Shelagh Fogarty 1pm - 4pm
Jamal Edwards: Music entrepreneur and YouTube star dies aged 31
20 February 2022, 23:15 | Updated: 21 February 2022, 13:17
British entrepreneur and YouTube star Jamal Edwards has died at the age of 31.
Listen to this article
Edwards was known for founding new music platform SBTV - helping to launch a string of UK music careers including Ed Sheeran, Dave and Jessie J.
The channel also featured early music from Skepta, Stomzy and Rita Ora.
He was awarded an MBE in 2014 for his services to music, and was also an ambassador for the Prince's Trust, a charity headed by the Prince of Wales.
His manager confirmed that he died on Sunday morning.
His mother, Loose Women presenter Brenda Edwards, said he died after a "sudden illness".
Today, she paid tribute to her "beautiful" son, adding his family and friends were "completely devastated". "He was the centre of our world," she said.
After the devastating death of Jamal, our thoughts are with Brenda today. She’s sent us this message: pic.twitter.com/EZWH3b5tcX— Loose Women (@loosewomen) February 21, 2022
Awards organisation Mobo said on Twitter: "We are deeply saddened to learn of Jamal Edwards passing.
"As the founder of @SBTVonline, his groundbreaking work and legacy in British music and culture will live on.
"Our hearts and thoughts are with his friends and family."
We are deeply saddened to learn of Jamal Edwards passing. As the founder of @SBTVonline, his groundbreaking work & legacy in British music and culture will live on 🙌🏾🙏🏾✊🏾— MOBO (@MOBOAwards) February 20, 2022
Our hearts and thoughts are with his friends and family. pic.twitter.com/IQPcpkBG8w
Rapper AJ Tracey tweeted: "RIP Jamal Edwards, west London legend status."
Mo Gilligan, who hosted the Brit Awards earlier this month, called Edwards a "truly humble and blessed soul".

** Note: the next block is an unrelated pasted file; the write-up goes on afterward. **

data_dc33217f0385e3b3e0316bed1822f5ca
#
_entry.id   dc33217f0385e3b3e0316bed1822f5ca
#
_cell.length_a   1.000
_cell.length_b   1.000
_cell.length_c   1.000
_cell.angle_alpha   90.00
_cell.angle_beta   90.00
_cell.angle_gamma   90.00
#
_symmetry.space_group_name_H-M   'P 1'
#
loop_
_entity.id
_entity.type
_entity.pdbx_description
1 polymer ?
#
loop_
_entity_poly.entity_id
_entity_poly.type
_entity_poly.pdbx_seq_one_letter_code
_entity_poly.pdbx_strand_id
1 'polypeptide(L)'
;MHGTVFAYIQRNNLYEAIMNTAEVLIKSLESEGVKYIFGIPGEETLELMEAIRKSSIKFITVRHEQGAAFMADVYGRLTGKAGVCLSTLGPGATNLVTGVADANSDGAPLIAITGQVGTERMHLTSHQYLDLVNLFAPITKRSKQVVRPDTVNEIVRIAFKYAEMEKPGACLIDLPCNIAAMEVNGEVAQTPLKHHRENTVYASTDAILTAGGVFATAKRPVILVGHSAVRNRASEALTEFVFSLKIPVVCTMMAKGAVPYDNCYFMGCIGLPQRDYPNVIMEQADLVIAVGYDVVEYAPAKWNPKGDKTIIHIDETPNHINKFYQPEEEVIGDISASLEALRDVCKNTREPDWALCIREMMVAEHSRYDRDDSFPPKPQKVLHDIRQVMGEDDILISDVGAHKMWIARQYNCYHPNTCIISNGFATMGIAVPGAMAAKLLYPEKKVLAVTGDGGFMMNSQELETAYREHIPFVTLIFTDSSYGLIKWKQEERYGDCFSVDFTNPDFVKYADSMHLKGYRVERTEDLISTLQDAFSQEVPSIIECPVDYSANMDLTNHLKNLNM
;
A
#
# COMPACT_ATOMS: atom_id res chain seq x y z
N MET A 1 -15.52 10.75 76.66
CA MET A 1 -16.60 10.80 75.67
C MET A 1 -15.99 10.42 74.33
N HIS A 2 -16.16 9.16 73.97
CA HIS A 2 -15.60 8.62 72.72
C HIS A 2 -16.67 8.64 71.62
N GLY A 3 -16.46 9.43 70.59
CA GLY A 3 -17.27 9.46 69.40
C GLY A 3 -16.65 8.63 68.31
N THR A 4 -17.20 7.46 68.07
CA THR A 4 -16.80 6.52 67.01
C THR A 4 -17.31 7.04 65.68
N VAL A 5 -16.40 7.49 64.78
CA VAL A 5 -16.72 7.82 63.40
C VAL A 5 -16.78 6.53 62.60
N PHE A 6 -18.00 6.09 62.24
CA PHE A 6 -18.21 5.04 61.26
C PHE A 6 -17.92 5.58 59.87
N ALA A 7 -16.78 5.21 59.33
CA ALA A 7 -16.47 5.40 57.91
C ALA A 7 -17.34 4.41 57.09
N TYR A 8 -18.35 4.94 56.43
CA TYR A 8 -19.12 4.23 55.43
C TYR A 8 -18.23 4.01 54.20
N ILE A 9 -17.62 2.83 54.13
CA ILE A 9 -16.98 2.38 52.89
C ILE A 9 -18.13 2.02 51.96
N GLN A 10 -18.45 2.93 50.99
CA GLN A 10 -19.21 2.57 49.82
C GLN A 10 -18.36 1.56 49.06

He wrote: "Your legacy will live on for years & you've inspired a whole generation. Rest easy Jamal Edwards."
Singer Rita Ora said in an Instagram post that she was devastated at the news, writing: "My first ever interview was with you. Jamal, Our endless talks on music and the belief you had in me and so many of us before we even believed in ourselves. I'm devastated.
"No words can describe how grateful I am to of been in your presence. Thank you for all you ever showed me. My heart goes out to @brendaedwardsglobal and the whole family. RIP."
"Can't believe you're gone. 31 years old. Can't find the words right now", rapper Example added.
Bafta-winning actor and director Adam Deacon, known for his leading role in Kidulthood, said on Twitter: "Today I was on set when I found out the tragic news that my good friend Jamal Edwards had passed away and I'm honestly heartbroken.
"Jamal was one of the nicest, most down to earth and humble men I've met in this industry. He always gave me time even when no one else would.
"He was an inspiration and what he achieved in life was truly remarkable. Thinking of his friends and family at this devastating time. RIP Jamal Edwards."
1/2 Today I was on set when I found out the tragic news that my good friend Jamal Edwards had passed away and I’m honestly heartbroken. Jamal was one of the nicest, most down to earth and humble men I’ve met in this industry. He always gave me time even when no one else would. pic.twitter.com/0ILKrIXtxH— Adam Deacon (@realadamdeacon) February 20, 2022
The official YouTube Twitter account said the industry had "lost a legend", adding: "Jamal Edwards was an inspiration to so many, supporting artists and shaping culture through @SBTVonline. Sending our condolences to Jamal's family & community."
Edwards was a teenager when he launched SBTV to upload clips he had recorded of his friends performing on the estate where he lived in Acton, west London.
By 2014, he had amassed an estimated fortune of around £8 million and worked with the likes of Jessie J, Emeli Sande and Ed Sheeran.
After being made an MBE, he said he started SBTV to give his friends a platform.
He added: "It was a frustration of going to school and everyone talking about 'how do we get our videos on MTV'.
"YouTube was like a year old. I was like 'I've got a camera for Christmas, I'm going to start filming people and uploading it'.
"Everyone was looking at me like 'what are you doing, like you can compete with these major corporations', but I think I was early enough to believe that I could make a change."